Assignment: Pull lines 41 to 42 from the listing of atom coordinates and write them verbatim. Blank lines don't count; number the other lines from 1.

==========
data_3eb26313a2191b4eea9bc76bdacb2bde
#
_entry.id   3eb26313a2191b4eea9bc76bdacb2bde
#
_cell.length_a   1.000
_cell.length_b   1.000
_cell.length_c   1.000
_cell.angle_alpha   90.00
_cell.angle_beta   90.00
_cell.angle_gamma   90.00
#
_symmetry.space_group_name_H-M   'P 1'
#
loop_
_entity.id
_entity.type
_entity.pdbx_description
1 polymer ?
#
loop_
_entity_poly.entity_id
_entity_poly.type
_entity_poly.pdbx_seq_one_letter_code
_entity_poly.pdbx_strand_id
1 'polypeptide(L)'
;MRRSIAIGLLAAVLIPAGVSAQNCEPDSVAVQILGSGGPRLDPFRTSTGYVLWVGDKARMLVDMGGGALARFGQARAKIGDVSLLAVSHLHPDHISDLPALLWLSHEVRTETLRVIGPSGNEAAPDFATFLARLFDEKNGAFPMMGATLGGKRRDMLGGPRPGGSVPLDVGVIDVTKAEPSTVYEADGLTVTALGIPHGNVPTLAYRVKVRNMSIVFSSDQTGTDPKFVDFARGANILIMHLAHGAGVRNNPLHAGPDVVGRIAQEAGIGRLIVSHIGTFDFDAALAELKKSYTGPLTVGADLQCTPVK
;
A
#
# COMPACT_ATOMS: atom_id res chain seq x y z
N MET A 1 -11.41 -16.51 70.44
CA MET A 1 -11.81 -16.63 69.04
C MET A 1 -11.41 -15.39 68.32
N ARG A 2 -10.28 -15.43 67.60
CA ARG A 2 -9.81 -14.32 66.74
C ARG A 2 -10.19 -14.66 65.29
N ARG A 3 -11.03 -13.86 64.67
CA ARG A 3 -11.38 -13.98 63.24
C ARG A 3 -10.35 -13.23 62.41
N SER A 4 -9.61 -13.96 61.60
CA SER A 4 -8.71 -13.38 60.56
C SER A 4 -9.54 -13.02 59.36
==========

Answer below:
CA SER A 4 -8.71 -13.38 60.56
C SER A 4 -9.54 -13.02 59.36